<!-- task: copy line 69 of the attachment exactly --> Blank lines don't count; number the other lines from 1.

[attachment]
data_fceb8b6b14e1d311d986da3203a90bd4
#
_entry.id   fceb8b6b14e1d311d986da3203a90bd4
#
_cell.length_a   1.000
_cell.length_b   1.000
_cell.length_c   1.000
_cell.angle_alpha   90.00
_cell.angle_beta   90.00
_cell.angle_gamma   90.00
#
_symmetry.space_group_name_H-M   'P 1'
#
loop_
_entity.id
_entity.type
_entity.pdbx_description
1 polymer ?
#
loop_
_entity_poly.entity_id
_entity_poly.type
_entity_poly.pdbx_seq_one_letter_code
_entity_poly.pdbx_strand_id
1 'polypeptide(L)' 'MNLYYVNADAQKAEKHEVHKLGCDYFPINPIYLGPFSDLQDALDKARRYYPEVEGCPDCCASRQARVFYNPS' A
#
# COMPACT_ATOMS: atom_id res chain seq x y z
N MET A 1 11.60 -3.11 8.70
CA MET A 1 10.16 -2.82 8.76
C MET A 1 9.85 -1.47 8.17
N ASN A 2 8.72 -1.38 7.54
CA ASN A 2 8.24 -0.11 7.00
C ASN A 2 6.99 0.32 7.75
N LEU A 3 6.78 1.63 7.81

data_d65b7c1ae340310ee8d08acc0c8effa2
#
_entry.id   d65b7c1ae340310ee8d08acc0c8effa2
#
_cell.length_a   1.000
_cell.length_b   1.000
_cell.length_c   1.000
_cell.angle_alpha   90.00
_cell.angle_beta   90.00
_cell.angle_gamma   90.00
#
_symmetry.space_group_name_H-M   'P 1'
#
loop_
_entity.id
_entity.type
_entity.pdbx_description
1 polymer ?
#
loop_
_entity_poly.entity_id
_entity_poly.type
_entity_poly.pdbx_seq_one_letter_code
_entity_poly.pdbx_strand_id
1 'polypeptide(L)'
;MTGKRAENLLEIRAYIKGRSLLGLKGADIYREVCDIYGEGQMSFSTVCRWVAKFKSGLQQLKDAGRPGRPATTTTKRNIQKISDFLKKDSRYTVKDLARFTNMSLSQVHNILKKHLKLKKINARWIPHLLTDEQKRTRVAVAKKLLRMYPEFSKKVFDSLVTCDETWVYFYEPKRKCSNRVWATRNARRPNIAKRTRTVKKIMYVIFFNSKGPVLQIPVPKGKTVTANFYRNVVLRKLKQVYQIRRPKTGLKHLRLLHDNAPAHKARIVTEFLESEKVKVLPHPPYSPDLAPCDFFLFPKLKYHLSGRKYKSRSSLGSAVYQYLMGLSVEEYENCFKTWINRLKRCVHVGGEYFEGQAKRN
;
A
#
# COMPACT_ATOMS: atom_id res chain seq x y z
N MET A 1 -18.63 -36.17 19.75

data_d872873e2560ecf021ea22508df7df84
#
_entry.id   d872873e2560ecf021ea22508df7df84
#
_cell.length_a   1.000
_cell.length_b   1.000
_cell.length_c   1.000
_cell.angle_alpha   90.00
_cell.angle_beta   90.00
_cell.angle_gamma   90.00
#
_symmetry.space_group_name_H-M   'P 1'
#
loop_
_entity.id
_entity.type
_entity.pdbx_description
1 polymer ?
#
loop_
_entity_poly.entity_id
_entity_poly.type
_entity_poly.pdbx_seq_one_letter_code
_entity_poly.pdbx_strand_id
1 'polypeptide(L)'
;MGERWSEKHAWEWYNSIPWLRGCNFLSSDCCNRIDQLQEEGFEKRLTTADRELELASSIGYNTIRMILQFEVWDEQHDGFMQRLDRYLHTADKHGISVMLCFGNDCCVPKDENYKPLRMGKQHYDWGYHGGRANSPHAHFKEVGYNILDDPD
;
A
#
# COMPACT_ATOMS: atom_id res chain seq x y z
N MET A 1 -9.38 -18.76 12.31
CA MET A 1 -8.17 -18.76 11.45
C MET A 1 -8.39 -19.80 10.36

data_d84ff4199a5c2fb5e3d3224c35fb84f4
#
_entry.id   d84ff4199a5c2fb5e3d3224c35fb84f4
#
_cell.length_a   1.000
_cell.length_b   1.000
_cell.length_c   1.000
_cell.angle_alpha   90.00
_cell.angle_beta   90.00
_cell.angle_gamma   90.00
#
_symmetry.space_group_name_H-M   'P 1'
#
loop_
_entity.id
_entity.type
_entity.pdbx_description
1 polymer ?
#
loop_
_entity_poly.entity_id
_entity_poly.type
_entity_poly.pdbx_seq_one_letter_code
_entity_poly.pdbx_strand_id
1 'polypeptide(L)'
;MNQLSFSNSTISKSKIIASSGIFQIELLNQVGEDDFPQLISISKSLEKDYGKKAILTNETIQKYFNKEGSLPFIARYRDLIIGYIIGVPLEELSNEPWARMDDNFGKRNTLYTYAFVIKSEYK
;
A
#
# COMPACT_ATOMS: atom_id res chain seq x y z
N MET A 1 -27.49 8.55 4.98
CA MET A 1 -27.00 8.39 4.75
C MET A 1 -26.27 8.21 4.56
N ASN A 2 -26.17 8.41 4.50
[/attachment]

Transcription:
#